Campus Queries: What is the basis of hope, and why is it so important to hold onto?
(Emily Dembinski/Daily Bruin senior staff)
Campus Queries is a series in which Daily Bruin readers and staff present science-related questions for UCLA professors and experts to answer.
Q: What is the science behind feeling hopeful?
A: Hope and other positive emotions can improve people’s mental and physical health, students and faculty said.
Mindsets that boost a person’s mental health, such as love, happiness and hope, are scientifically connected to physical health and serve as a natural immunity against illness and disease, said Ma’ayan Epstein, a fourth-year human biology and society student researching the effects of hope on cancer patients at the Norman Cousins Center for Psychoneuroimmunology at UCLA.
“Hope is a lot of things,” Epstein said.
Hope can be identified when a region of the brain called the reward pathway lights up in an MRI scan, Epstein said. But to her, hope is looking at the positive side of things, she added.
Dr. Michael Irwin, director of the Cousins Center, said although hope is poorly defined, it has a physiological and neural basis that invokes compassion and gratitude.
People can find hope within themselves if they have an opportunity to talk and open up about their feelings, said Nicole Durghalli, a fourth-year nursing student. Hope is being willing to face the unknown, seeing the potential for a better future and having something to hold onto, she said.
While the term means different things to different people, there is a common neurological basis for hope, Irwin said.
The brain experiences hope in two ways. When one feels positive emotions, activity in the threat-perceiving center of the brain known as the amygdala decreases, said Irwin.
When the threat system is relieved, a person may experience pleasure, which can lead to changes in their physiology that may include reduced inflammation and better immune health, Irwin said.
The brain can also experience hope when one looks forward to, accomplishes or is about to accomplish a goal, Epstein said. The reward pathway, which is part of the limbic system responsible for feelings such as hope, gets activated and neurochemicals are released into the body, she said. This is a dopaminergic reaction, during which one feels good and hopeful, she added.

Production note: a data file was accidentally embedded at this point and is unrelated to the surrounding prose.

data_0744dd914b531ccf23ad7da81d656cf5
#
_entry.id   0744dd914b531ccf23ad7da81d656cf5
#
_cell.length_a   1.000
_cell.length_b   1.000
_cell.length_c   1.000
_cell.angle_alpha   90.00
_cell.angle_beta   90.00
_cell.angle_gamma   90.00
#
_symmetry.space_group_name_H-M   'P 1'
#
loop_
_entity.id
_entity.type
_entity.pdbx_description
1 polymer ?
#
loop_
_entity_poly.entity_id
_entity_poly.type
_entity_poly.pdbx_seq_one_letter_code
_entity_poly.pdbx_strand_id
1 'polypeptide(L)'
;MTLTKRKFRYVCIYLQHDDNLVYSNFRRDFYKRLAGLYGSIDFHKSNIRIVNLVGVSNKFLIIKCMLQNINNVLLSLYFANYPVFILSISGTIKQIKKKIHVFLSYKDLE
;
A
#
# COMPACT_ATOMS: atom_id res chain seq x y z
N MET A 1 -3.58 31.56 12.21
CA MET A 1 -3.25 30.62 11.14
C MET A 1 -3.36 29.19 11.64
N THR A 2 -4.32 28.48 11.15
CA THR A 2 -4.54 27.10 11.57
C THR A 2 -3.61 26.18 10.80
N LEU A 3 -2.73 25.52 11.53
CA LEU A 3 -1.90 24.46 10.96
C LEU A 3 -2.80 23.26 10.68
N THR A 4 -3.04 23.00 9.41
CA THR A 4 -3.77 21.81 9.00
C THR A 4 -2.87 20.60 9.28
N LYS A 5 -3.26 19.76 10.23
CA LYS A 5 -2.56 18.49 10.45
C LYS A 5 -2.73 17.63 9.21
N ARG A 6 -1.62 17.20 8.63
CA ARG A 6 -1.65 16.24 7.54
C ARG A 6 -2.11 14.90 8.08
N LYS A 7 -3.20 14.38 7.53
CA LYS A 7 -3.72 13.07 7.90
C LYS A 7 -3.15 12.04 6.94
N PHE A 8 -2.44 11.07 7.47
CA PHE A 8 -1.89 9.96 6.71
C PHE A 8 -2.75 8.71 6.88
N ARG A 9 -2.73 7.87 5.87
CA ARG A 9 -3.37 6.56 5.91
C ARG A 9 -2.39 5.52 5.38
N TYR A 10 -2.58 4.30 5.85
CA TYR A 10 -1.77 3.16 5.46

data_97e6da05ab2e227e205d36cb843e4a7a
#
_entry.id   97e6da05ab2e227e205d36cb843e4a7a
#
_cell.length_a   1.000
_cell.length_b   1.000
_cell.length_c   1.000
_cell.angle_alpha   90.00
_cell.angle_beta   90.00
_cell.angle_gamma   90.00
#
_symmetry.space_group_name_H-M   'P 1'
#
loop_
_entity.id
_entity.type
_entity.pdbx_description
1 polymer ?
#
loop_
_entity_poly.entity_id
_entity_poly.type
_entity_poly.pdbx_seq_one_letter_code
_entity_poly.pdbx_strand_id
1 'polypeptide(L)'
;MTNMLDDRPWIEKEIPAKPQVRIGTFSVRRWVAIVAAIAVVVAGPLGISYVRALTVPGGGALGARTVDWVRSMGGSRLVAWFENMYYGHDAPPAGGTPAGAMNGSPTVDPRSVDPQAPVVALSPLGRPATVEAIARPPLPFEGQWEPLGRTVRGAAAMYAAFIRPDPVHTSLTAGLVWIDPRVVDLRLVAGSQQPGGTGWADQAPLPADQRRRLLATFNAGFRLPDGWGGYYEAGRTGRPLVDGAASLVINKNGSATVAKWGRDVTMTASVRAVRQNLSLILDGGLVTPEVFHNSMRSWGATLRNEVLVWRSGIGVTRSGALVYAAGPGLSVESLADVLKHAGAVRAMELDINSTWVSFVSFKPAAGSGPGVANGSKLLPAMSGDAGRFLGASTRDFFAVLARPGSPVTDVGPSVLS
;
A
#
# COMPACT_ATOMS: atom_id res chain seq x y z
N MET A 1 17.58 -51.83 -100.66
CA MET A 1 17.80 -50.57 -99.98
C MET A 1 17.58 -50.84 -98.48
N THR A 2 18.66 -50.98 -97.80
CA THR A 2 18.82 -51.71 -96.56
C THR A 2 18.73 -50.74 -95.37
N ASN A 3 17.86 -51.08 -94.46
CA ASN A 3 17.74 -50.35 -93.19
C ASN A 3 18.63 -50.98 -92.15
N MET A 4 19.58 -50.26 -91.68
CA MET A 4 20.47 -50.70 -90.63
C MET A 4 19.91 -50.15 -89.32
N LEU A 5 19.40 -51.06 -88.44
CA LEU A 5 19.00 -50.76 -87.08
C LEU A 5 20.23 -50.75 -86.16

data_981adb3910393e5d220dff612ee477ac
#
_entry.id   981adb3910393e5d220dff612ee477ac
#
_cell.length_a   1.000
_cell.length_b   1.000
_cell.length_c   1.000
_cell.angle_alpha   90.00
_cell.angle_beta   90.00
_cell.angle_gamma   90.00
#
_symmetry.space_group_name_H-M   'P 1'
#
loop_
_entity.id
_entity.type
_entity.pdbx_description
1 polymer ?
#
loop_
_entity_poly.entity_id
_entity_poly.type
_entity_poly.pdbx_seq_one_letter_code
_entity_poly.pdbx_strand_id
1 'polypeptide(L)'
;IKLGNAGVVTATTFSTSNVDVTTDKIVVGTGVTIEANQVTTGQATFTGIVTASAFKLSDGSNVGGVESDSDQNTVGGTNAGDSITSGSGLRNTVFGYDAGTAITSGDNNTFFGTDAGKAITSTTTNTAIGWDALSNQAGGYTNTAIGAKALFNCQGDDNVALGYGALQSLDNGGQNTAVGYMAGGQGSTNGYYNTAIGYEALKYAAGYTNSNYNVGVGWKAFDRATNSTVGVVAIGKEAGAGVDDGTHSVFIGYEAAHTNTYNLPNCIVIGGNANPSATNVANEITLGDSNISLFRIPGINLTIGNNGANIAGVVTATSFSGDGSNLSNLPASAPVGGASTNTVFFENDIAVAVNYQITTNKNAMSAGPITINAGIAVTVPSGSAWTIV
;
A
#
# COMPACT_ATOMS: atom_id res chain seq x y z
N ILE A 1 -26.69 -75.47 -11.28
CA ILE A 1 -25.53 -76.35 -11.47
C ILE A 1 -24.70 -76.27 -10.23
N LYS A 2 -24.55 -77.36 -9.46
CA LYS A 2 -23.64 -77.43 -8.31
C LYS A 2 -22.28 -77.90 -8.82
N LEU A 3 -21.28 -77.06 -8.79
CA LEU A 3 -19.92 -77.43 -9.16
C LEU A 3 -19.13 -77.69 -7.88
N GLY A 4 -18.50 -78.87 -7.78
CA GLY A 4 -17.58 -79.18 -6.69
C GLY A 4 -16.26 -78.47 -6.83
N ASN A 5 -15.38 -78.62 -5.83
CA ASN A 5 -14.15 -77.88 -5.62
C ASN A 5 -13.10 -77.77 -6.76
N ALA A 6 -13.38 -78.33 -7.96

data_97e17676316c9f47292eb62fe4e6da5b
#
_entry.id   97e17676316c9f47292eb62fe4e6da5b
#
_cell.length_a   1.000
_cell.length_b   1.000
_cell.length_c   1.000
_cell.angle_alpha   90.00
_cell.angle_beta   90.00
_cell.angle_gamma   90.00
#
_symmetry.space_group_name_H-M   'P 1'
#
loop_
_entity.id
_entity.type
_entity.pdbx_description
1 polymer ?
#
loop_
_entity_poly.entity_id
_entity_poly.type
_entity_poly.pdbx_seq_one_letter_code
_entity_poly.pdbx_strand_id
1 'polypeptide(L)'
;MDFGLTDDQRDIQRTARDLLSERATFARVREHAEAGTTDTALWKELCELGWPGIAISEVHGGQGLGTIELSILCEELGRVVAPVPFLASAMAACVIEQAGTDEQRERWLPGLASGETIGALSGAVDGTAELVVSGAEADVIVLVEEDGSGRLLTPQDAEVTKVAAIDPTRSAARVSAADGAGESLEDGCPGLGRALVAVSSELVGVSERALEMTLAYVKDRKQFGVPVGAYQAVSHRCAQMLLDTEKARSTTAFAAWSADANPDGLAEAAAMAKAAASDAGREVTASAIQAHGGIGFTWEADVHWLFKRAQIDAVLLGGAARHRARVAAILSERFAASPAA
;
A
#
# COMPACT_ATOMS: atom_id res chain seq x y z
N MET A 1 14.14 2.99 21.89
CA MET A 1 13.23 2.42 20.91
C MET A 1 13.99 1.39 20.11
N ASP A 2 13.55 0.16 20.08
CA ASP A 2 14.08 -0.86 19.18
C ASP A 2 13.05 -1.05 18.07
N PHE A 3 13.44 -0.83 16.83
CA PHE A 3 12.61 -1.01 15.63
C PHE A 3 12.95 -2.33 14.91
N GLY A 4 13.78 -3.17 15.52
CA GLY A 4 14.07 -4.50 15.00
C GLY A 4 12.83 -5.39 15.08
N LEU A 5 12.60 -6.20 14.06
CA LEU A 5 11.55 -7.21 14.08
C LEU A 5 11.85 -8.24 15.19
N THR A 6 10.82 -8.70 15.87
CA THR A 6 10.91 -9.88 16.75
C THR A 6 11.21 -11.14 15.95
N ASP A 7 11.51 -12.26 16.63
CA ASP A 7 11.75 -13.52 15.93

The advantages of positive emotion can be significant even in serious diseases, as seen in mice.
In a 2016 cancer study published in Nature, researchers found mice with a stimulated reward center of the brain saw tumor growth minimized by 50% compared to untreated mice.
As a student nurse, Durghalli said giving patients a sense of hope tends to help them recover more quickly. If the patient is confident in their doctors, nurses and the treatment plan, they often heal faster, she said.
However, if the patient is not confident in the system, the negative emotions can put stress on their bodies, causing them to heal slower, Durghalli said.
The health benefits brought about by positive emotions can be achieved through simple mindfulness and meditation practices, Irwin said.
Mobile apps can be helpful guides for practicing mindfulness and provide a community to practice with, Irwin added, including his team’s research-based app UCLA Mindful.
The positive effects of hope have helped patients with COVID-19, Durghalli said.
No visitors were allowed in hospitals during the pandemic, so nurses tried to be patients’ support system, Durghalli said.
“We got to step in for the place of their loved ones,” Durghalli said. “Patients never felt alone because the nurses were standing by their side.”
Talking to friends, family or patients and encouraging them to make it through a day can give them hope, she added.
“Giving them just the spirit of hope, the spirit of light to continue on one more day can be such a game-changer,” Durghalli said.
The pandemic has created a significant amount of social isolation, Irwin said. This can have psychological effects, such as despair and depression, anxiety and problems with sleeping, he said. According to a study conducted by the Centers for Disease Control and Prevention, 40% of U.S. adults surveyed reported dealing with mental health or substance use during June 2020.
During the pandemic, many lost their old ways of life and some even lost loved ones, Epstein said. It was a very dark time that seemed endless and hopeless, she said.
“It’s like, ‘When is this going to end?’ It seemed like it was never going to end, and things just kept getting worse,” Epstein said.
However, she said individuals underestimate the control they have over themselves.
“We did not have control over the fact that there was a global pandemic,” Epstein said. “But (we) always have control over ourselves. We have control over our own thoughts, our own actions, our behaviors, who we spend our time with. And that is really, really, really powerful.”
The production of the COVID-19 vaccines was also a sign of hope, Epstein said.
“That was our hope that we were holding onto,” Epstein said. “’We just need a vaccine.’”
Durghalli said she saw hope come to life during the pandemic when people showed creativity in the ways they supported each other. Friends sent each other care packages and planned socially distanced physical activities like walks, yoga or pilates sessions, she said.
It may be difficult to hold onto optimism when the future seems far, but it is just over the horizon, Irwin said.
“As we’re moving out of this pandemic, … there’s sort of a light at the end of the tunnel,” Irwin said. “It’s like a sunrise.”